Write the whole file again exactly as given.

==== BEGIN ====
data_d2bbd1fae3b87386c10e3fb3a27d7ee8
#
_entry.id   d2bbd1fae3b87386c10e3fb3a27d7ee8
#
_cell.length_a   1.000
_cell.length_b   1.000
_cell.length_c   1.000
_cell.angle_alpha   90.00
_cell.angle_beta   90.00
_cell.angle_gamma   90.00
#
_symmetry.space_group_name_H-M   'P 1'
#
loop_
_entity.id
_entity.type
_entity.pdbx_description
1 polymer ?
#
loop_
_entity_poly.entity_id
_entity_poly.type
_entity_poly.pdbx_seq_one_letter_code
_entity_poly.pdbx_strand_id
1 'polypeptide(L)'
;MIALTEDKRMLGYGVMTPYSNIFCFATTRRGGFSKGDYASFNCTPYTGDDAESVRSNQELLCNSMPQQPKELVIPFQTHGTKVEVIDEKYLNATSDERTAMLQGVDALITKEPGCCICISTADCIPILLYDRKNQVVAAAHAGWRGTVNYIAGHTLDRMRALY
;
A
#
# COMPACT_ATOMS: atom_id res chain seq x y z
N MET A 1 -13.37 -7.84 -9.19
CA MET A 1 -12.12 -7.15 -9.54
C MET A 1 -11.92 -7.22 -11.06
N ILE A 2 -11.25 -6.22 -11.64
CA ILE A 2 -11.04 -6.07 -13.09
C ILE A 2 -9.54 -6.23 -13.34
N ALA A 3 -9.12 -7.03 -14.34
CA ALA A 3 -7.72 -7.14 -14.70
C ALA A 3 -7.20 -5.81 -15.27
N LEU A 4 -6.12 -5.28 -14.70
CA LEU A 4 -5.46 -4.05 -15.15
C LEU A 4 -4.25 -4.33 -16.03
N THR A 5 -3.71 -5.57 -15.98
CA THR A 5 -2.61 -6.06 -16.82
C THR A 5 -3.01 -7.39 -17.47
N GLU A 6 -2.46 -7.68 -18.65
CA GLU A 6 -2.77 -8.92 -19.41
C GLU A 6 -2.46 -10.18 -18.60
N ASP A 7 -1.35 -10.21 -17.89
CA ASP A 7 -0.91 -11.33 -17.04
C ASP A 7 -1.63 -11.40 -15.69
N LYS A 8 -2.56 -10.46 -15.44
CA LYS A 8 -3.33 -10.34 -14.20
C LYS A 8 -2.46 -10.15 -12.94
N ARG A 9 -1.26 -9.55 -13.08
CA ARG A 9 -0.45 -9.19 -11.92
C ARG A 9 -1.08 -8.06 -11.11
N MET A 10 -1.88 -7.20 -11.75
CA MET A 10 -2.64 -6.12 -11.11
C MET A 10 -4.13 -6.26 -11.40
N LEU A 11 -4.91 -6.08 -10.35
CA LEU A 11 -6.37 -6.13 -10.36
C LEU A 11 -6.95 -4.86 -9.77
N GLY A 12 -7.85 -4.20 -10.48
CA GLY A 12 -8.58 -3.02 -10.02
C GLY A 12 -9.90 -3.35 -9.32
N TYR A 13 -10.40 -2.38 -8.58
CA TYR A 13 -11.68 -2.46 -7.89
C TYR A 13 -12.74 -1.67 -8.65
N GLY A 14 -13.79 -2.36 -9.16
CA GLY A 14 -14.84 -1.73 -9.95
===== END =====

data_d2bbd1fae3b87386c10e3fb3a27d7ee8
#
_entry.id   d2bbd1fae3b87386c10e3fb3a27d7ee8
#
_cell.length_a   1.000
_cell.length_b   1.000
_cell.length_c   1.000
_cell.angle_alpha   90.00
_cell.angle_beta   90.00
_cell.angle_gamma   90.00
#
_symmetry.space_group_name_H-M   'P 1'
#
loop_
_entity.id
_entity.type
_entity.pdbx_description
1 polymer ?
#
loop_
_entity_poly.entity_id
_entity_poly.type
_entity_poly.pdbx_seq_one_letter_code
_entity_poly.pdbx_strand_id
1 'polypeptide(L)'
;MIALTEDKRMLGYGVMTPYSNIFCFATTRRGGFSKGDYASFNCTPYTGDDAESVRSNQELLCNSMPQQPKELVIPFQTHGTKVEVIDEKYLNATSDERTAMLQGVDALITKEPGCCICISTADCIPILLYDRKNQVVAAAHAGWRGTVNYIAGHTLDRMRALY
;
A
#
# COMPACT_ATOMS: atom_id res chain seq x y z
N MET A 1 -13.37 -7.84 -9.19
CA MET A 1 -12.12 -7.15 -9.54
C MET A 1 -11.92 -7.22 -11.06
N ILE A 2 -11.25 -6.22 -11.64
CA ILE A 2 -11.04 -6.07 -13.09
C ILE A 2 -9.54 -6.23 -13.34
N ALA A 3 -9.12 -7.03 -14.34
CA ALA A 3 -7.72 -7.14 -14.70
C ALA A 3 -7.20 -5.81 -15.27
N LEU A 4 -6.12 -5.28 -14.70
CA LEU A 4 -5.46 -4.05 -15.15
C LEU A 4 -4.25 -4.33 -16.03
N THR A 5 -3.71 -5.57 -15.98
CA THR A 5 -2.61 -6.06 -16.82
C THR A 5 -3.01 -7.39 -17.47
N GLU A 6 -2.46 -7.68 -18.65
CA GLU A 6 -2.77 -8.92 -19.41
C GLU A 6 -2.46 -10.18 -18.60
N ASP A 7 -1.35 -10.21 -17.89
CA ASP A 7 -0.91 -11.33 -17.04
C ASP A 7 -1.63 -11.40 -15.69
N LYS A 8 -2.56 -10.46 -15.44
CA LYS A 8 -3.33 -10.34 -14.20
C LYS A 8 -2.46 -10.15 -12.94
N ARG A 9 -1.26 -9.55 -13.08
CA ARG A 9 -0.45 -9.19 -11.92
C ARG A 9 -1.08 -8.06 -11.11
N MET A 10 -1.88 -7.20 -11.75
CA MET A 10 -2.64 -6.12 -11.11
C MET A 10 -4.13 -6.26 -11.40
N LEU A 11 -4.91 -6.08 -10.35
CA LEU A 11 -6.37 -6.13 -10.36
C LEU A 11 -6.95 -4.86 -9.77
N GLY A 12 -7.85 -4.20 -10.48
CA GLY A 12 -8.58 -3.02 -10.02
C GLY A 12 -9.90 -3.35 -9.32
N TYR A 13 -10.40 -2.38 -8.58
CA TYR A 13 -11.68 -2.46 -7.89
C TYR A 13 -12.74 -1.67 -8.65
N GLY A 14 -13.79 -2.36 -9.16
CA GLY A 14 -14.84 -1.73 -9.95